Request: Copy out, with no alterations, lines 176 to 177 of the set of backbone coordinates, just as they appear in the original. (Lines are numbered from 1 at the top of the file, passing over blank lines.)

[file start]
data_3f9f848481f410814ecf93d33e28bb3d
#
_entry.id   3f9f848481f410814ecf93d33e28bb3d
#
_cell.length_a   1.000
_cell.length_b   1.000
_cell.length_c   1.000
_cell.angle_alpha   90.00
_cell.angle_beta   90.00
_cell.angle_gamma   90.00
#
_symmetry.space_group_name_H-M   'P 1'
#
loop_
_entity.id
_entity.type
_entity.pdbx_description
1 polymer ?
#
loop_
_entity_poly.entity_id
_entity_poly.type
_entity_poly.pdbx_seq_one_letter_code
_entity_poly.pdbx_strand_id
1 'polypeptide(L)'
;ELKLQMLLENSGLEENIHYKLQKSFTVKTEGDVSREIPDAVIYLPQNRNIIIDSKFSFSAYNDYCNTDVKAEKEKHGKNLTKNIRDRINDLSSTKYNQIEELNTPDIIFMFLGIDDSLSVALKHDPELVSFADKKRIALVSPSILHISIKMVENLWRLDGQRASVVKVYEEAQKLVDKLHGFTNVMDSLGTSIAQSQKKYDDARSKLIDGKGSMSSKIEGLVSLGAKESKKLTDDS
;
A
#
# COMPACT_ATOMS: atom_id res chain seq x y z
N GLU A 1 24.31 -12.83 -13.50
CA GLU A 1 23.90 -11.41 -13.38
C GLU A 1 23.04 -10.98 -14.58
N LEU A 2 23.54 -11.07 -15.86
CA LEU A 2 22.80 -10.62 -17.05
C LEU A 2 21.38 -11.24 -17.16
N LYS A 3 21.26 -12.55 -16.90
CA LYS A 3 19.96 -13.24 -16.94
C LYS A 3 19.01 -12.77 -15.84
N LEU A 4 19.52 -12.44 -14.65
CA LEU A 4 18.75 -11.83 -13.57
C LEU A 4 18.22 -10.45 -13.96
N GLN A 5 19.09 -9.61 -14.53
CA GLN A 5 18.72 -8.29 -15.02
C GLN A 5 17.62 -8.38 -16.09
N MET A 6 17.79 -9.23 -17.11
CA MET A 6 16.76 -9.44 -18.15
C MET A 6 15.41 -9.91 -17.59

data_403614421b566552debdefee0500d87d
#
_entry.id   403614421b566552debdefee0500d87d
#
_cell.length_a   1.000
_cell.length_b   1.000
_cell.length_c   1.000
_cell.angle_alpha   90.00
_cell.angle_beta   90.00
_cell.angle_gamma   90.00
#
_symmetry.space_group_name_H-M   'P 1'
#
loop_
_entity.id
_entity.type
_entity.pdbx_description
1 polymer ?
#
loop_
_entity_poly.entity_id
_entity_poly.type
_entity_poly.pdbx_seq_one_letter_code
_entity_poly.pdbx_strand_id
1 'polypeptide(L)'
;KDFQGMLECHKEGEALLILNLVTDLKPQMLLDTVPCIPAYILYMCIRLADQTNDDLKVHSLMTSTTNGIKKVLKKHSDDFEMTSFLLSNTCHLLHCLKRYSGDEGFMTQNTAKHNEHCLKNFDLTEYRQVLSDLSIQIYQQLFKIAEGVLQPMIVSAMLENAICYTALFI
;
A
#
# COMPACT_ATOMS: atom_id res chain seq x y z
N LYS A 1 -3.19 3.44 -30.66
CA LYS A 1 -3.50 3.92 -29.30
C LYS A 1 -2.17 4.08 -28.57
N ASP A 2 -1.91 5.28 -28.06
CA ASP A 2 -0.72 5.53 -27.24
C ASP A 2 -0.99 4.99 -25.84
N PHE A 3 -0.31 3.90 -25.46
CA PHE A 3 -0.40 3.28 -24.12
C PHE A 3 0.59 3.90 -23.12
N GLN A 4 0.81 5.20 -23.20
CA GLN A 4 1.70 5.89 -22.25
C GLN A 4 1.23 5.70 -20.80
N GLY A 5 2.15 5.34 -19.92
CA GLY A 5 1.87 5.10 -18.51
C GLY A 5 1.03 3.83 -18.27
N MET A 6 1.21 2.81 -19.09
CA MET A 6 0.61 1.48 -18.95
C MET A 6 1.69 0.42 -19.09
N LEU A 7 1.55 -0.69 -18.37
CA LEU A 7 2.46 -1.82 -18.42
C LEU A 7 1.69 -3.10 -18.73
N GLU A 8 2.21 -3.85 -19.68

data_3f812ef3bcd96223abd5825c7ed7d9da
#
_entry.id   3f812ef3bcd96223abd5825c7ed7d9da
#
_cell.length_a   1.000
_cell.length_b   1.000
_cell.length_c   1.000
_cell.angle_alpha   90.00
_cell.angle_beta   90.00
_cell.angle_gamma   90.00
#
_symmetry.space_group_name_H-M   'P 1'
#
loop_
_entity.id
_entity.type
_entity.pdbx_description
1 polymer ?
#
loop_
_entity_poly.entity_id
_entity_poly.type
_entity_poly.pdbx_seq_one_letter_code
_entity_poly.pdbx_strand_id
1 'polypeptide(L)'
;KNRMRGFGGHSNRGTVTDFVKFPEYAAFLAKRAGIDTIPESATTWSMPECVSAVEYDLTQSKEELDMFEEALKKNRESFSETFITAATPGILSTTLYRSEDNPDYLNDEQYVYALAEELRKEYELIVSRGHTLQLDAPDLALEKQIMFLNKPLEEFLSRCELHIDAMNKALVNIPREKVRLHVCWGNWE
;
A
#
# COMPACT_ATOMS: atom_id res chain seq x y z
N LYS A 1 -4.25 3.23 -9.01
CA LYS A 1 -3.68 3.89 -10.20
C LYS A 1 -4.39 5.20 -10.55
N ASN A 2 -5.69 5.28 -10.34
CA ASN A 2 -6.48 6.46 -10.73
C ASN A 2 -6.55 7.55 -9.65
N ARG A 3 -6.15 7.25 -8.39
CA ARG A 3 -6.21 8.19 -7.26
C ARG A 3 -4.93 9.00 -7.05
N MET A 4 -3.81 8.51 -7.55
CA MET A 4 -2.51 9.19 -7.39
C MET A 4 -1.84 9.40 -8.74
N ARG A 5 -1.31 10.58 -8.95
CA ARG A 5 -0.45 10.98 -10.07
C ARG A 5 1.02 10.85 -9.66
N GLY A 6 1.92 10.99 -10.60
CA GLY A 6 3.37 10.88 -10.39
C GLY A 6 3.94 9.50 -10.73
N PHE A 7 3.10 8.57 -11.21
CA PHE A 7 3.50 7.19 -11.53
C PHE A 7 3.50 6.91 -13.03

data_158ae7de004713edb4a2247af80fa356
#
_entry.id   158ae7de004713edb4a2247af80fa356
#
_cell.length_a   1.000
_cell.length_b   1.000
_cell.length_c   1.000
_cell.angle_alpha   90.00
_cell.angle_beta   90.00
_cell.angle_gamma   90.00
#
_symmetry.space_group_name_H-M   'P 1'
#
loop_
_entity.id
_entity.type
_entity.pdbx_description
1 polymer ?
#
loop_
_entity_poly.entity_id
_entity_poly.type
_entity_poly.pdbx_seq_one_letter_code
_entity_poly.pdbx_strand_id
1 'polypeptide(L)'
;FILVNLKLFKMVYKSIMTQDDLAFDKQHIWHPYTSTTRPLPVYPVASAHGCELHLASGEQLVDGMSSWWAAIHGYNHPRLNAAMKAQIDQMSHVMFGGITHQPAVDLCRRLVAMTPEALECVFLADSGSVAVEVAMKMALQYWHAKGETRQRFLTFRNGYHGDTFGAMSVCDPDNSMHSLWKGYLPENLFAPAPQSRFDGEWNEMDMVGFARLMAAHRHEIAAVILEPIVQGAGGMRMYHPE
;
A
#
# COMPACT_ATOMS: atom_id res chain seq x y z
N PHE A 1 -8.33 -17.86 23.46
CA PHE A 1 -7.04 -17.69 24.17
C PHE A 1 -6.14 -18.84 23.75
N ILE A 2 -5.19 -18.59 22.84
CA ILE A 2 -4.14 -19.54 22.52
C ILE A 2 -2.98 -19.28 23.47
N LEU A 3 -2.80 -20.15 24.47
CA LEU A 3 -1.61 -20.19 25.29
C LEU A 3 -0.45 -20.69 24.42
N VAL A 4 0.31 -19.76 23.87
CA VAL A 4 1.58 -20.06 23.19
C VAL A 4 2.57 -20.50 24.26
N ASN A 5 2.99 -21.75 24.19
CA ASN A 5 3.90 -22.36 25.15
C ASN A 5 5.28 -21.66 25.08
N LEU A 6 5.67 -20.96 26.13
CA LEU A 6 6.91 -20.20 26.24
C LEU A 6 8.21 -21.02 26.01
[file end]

1 'polypeptide(L)'
;FILVNLKLFKMVYKSIMTQDDLAFDKQHIWHPYTSTTRPLPVYPVASAHGCELHLASGEQLVDGMSSWWAAIHGYNHPRLNAAMKAQIDQMSHVMFGGITHQPAVDLCRRLVAMTPEALECVFLADSGSVAVEVAMKMALQYWHAKGETRQRFLTFRNGYHGDTFGAMSVCDPDNSMHSLWKGYLPENLFAPAPQSRFDGEWNEMDMVGFARLMAAHRHEIAAVILEPIVQGAGGMRMYHPE